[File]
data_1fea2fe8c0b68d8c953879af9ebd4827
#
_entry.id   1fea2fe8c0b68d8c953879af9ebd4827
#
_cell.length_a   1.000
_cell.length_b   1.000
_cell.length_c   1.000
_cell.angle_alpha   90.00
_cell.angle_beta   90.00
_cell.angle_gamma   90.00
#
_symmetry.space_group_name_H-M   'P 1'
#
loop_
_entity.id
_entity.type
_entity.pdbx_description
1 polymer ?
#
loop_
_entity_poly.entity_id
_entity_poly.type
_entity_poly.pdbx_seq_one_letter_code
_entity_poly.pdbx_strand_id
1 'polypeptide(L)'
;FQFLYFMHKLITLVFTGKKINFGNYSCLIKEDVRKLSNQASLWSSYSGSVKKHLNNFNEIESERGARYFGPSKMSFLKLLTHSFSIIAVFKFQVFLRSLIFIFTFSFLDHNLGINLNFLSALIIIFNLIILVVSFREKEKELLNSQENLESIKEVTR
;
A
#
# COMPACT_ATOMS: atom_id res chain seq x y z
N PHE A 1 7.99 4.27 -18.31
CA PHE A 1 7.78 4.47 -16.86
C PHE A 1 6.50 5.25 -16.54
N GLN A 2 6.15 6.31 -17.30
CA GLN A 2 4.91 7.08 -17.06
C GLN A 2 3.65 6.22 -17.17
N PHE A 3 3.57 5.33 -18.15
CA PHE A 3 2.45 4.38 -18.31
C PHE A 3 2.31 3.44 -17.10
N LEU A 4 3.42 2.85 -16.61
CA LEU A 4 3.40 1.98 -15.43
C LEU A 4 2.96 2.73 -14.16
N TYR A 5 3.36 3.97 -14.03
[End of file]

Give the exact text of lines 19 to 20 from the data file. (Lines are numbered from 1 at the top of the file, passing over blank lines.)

#
loop_